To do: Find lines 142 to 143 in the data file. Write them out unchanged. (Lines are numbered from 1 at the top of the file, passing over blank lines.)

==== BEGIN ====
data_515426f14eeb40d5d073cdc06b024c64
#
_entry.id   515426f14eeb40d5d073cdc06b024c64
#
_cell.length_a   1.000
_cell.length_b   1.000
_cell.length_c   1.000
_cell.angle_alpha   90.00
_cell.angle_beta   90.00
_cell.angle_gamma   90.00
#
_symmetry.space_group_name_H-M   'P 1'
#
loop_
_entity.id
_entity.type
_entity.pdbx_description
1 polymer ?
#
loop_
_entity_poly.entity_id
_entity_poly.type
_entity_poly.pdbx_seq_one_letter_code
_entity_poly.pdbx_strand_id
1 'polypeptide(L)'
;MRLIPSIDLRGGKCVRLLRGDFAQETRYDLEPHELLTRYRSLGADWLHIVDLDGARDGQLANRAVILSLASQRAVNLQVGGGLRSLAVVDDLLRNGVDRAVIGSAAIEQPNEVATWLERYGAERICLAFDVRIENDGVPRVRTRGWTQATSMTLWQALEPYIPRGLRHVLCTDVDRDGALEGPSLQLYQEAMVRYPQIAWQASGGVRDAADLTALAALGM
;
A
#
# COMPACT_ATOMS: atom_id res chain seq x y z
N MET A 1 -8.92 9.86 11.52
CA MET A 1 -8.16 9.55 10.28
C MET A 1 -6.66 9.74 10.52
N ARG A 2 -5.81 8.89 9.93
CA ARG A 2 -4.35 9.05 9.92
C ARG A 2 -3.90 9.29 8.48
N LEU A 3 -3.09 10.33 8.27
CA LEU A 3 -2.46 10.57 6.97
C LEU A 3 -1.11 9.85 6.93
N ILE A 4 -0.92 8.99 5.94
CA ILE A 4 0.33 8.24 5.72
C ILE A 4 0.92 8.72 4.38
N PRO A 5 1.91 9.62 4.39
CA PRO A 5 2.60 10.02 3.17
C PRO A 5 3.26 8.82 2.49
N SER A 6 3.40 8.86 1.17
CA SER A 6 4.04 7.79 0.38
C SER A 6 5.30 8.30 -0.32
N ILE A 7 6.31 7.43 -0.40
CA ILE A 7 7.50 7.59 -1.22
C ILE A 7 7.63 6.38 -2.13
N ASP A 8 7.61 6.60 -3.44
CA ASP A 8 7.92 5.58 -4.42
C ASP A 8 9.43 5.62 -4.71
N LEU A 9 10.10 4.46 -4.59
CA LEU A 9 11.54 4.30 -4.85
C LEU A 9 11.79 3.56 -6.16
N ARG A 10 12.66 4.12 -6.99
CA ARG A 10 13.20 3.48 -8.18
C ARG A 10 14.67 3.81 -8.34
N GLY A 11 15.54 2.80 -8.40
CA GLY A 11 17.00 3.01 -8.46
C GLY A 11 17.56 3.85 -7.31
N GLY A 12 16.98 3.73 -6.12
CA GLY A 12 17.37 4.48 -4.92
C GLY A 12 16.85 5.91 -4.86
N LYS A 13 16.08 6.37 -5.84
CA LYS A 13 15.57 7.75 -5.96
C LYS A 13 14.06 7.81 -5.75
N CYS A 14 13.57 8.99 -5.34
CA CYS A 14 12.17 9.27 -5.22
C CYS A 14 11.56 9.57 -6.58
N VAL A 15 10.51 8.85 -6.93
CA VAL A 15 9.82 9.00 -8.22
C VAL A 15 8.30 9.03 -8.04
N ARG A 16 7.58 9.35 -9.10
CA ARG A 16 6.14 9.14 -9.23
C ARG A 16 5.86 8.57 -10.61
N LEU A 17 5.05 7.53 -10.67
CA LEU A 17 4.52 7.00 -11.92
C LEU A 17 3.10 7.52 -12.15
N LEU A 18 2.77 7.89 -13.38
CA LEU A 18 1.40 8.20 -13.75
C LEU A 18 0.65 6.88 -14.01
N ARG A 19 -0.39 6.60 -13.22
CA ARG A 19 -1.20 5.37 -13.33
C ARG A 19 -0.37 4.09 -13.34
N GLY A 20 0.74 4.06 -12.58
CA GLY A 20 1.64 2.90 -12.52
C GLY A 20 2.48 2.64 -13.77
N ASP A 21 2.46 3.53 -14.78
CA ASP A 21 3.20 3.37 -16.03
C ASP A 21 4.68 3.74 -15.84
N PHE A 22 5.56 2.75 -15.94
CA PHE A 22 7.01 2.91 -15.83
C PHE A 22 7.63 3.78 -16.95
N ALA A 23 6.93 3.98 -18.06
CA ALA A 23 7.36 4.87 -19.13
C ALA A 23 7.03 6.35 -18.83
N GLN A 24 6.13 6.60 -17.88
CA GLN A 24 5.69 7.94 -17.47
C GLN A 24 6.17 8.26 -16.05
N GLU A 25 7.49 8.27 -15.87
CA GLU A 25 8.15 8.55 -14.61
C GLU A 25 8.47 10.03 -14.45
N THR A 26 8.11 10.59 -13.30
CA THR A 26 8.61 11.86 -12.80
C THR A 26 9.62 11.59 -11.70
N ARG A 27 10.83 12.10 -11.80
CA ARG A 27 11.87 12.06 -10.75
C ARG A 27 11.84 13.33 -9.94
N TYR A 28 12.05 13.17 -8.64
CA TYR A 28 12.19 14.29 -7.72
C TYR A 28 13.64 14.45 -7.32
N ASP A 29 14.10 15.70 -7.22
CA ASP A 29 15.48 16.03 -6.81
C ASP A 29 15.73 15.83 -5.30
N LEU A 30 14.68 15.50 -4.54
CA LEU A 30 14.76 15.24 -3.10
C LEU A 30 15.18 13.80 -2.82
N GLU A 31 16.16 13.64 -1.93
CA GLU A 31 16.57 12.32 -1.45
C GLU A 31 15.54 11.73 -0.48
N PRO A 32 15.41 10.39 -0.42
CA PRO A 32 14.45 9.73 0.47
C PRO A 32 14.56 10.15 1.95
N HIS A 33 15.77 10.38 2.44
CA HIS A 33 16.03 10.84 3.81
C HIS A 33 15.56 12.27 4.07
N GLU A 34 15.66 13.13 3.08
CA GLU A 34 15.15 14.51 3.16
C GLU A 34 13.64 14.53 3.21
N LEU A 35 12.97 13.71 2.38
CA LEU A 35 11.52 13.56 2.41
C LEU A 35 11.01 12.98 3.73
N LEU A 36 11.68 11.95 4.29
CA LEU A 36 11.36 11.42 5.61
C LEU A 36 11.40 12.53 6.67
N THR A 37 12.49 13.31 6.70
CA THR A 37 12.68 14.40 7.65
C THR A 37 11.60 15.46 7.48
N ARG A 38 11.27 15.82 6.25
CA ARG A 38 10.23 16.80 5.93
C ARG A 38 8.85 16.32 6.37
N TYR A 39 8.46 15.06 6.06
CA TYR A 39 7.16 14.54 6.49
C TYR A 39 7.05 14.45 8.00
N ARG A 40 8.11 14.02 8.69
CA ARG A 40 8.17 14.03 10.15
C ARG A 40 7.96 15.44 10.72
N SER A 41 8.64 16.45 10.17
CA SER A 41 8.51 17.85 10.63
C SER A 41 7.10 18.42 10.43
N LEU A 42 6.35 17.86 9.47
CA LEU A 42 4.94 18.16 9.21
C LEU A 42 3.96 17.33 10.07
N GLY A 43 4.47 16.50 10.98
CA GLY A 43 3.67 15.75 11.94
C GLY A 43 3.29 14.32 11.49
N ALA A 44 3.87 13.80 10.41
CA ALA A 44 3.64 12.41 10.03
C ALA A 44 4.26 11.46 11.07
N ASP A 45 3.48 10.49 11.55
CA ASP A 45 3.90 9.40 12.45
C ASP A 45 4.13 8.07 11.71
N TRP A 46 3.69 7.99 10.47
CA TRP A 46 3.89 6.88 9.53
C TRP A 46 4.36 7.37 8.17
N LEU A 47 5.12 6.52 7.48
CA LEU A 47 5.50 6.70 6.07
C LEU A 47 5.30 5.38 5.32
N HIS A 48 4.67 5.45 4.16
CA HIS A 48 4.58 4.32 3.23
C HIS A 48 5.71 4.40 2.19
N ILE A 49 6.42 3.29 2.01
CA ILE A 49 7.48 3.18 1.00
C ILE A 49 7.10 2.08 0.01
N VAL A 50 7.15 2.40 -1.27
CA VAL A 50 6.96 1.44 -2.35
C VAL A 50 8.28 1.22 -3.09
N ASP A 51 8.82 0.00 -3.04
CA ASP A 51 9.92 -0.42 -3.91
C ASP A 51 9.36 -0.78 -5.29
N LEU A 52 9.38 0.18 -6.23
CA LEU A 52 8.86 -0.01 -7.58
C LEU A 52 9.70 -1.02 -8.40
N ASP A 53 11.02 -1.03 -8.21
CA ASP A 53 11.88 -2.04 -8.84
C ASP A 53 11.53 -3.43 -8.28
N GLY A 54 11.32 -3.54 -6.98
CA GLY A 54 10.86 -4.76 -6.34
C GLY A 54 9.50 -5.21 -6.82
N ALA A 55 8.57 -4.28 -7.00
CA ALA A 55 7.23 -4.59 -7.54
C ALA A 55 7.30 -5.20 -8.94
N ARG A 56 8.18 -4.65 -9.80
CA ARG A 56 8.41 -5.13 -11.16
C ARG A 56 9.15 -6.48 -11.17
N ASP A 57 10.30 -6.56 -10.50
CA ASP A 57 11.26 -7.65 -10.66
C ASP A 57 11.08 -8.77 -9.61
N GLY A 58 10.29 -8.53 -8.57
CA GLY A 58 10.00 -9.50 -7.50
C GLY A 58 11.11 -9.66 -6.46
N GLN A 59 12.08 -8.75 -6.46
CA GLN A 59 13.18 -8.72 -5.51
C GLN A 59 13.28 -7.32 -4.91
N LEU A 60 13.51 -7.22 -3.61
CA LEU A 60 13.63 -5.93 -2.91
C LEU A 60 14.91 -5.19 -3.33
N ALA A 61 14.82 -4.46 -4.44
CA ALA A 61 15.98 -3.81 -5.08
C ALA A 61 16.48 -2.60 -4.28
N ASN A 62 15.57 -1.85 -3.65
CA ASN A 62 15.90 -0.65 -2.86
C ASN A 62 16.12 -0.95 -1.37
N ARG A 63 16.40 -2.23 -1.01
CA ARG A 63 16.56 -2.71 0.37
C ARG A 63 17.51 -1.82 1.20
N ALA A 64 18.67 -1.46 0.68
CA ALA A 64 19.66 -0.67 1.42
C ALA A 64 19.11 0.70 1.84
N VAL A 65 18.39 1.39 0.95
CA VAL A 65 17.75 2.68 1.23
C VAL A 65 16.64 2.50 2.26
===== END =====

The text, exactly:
N ARG A 38 11.27 15.82 6.25
CA ARG A 38 10.23 16.80 5.93